Ethiopian families gather in Oakland to celebrate the Ethiopian Orthodox holiday of Meskel
on September 30, 2011
Hundreds of Ethiopian immigrants and their families from around the Bay Area gathered at the Ethiopian Orthodox Cathedral on Mountain Boulevard Sunday for Meskel, or the finding of the True Cross, one of the most important holidays in the Ethiopian Orthodox calendar and a national holiday in Ethiopia. Wearing snow-white linen, worshippers congregated outside the church for much of the day while others prepared food which filled the air with the aromas of East African spices, turning the church parking lot into a scene out of their home country.
“In Ethiopia, no one misses Meskel,” said Rebecca Bekele, an Ethiopian immigrant who came for the day from Fremont. “We’re used to gathering and celebrating in this manner, so it really reconnects us to our country and our church.”
Followers of the Ethiopian Orthodox church are descendents of some of the earliest Christians in the world, having split its administrative functions from the Coptic Church, based in Alexandria, Egypt in 1959. Today, most of the Church’s followers live in Ethiopia, but many can be found in Ethiopian immigrant communities throughout the world.
Meskel is one of the Church’s most revered holy days. The origins of the occasion stretch back to the fourth century AD, when Saint Helena, mother of Constantine, the first Christian Emperor of Rome, is said to have lit a bundle of wood and used the smoke to guide her to the location of the True Cross upon which Jesus Christ was crucified.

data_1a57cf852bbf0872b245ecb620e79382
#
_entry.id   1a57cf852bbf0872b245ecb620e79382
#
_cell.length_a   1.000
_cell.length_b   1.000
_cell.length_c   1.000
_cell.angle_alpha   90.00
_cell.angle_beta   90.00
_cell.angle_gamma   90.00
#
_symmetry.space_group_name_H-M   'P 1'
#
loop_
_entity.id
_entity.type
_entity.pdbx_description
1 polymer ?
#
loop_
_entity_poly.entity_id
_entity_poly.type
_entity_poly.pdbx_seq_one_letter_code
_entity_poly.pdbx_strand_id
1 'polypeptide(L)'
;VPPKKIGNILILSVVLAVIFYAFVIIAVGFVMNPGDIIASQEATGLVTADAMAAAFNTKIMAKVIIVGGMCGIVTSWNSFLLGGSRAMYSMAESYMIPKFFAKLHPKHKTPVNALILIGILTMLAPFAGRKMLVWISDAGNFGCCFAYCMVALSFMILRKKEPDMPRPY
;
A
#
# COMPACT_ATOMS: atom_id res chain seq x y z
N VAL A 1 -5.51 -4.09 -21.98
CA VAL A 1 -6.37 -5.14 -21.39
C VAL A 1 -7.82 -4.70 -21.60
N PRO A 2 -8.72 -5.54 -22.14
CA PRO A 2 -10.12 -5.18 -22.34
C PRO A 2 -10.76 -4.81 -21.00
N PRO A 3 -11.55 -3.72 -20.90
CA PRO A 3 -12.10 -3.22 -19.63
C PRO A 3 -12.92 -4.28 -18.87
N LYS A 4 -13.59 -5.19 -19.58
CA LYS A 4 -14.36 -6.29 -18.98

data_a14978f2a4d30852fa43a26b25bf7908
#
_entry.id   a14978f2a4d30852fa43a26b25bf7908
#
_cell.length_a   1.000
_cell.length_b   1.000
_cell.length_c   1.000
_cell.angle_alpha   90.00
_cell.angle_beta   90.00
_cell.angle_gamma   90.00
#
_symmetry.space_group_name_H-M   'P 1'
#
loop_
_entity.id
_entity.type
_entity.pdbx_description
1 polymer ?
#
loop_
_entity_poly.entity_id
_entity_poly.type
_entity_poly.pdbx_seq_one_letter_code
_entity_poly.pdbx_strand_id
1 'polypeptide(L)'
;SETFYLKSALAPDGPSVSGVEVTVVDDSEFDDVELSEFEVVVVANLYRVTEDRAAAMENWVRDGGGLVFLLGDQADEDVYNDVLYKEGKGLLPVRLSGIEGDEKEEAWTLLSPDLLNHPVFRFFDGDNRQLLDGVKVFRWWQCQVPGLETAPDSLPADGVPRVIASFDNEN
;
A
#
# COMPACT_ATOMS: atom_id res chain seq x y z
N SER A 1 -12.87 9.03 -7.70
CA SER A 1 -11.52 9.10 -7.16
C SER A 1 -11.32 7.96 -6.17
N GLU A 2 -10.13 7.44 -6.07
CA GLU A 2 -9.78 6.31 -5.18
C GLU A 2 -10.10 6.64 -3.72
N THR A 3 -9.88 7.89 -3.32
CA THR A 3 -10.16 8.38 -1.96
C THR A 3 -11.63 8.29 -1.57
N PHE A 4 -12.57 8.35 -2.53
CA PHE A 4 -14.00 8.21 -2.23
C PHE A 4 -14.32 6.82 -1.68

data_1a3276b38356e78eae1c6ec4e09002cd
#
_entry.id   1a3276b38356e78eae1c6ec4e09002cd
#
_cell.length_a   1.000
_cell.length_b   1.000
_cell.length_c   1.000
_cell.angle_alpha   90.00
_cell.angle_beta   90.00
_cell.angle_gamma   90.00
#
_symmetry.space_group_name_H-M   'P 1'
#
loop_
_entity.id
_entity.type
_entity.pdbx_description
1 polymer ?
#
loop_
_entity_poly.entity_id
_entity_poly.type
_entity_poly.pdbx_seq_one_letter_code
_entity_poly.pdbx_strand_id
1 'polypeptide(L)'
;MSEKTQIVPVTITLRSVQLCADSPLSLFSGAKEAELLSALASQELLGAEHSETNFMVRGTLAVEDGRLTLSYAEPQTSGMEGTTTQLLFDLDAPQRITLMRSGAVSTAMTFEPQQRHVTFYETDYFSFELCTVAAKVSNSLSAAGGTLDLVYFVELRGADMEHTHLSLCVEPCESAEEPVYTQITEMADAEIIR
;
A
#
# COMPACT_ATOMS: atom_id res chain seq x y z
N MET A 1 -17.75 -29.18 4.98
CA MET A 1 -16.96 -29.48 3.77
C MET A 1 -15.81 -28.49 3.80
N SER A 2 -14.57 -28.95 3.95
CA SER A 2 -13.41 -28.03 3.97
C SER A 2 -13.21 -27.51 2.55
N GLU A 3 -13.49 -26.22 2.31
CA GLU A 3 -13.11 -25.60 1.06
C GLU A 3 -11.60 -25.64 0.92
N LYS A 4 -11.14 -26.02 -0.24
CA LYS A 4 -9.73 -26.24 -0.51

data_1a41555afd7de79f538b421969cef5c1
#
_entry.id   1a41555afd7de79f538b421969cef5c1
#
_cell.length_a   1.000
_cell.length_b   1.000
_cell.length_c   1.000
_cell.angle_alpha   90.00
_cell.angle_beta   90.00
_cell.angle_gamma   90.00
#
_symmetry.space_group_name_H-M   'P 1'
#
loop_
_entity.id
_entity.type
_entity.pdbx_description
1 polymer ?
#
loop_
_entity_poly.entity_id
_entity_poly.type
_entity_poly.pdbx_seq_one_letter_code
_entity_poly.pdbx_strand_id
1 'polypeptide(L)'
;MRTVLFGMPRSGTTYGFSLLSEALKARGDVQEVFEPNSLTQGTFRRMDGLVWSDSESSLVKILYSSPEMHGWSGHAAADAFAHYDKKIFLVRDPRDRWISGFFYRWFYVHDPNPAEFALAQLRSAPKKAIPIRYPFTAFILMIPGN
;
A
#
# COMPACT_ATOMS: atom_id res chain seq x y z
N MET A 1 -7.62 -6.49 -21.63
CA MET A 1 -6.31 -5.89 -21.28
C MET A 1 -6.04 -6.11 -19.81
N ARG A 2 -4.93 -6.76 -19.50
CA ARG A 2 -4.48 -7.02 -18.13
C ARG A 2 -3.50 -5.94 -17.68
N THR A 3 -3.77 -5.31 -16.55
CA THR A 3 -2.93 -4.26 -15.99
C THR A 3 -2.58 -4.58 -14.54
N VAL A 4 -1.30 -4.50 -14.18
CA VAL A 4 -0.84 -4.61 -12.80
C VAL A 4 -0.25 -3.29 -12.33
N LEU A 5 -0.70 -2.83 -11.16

Today, Ethiopian Orthodox Christians celebrate the holiday with a feast, church service and a ceremonial burning of a Demera, or bundle of sticks and dried grass, like the one said to have been used by Saint Helena.
Sunday’s celebration began with a lively Amharic service, complete with a choir backed with an electric organ and cow skin drums, followed by a sermon from Bishop Melketsedek, who was dressed in the long black robes and a round black hat associated with the Ethiopian Orthodox hierarchy.
After communion, a lunch of various meat and vegetable dishes with injera—the spongy sour bread that is a staple in Ethiopia—was served in the church basement alongside Little Caesar’s pizza and hotdogs. The celebration continued outside where more food was served and successive choirs chanted around the Demera until just before dark.
As of 2010, more than 200,000 Ethiopians live in the US, according to the US Census. But Rebecca Lakew, office manager of Oakland’s Ethiopian Cultural Community Center and a member of the church board, says these figures vastly underestimate the total numbers of Ethiopians, since many choose to list themselves as “black” or “African American” on census forms.
In the East Bay, a growing population of more than 2,000 Ethiopians is bolstered by a network of Ethiopian and Eritrean-owned businesses in the Temescal District of Oakland.
The Mountain Boulevard facility is the third incarnation of this Ethiopian Orthodox church since it began as a small congregation using Oakland’s Ascension Greek Church almost two decades ago, said Benyam Mulugeta, the church’s board president. As the community has grown, so has the church, he said. Currently the congregation has about 450 members, he said, but in the future, church leaders intend to build a facility to accommodate at least 1,000 members farther up in the Oakland Hills, complete with schools to provide religious education and language instruction to children growing up in the area.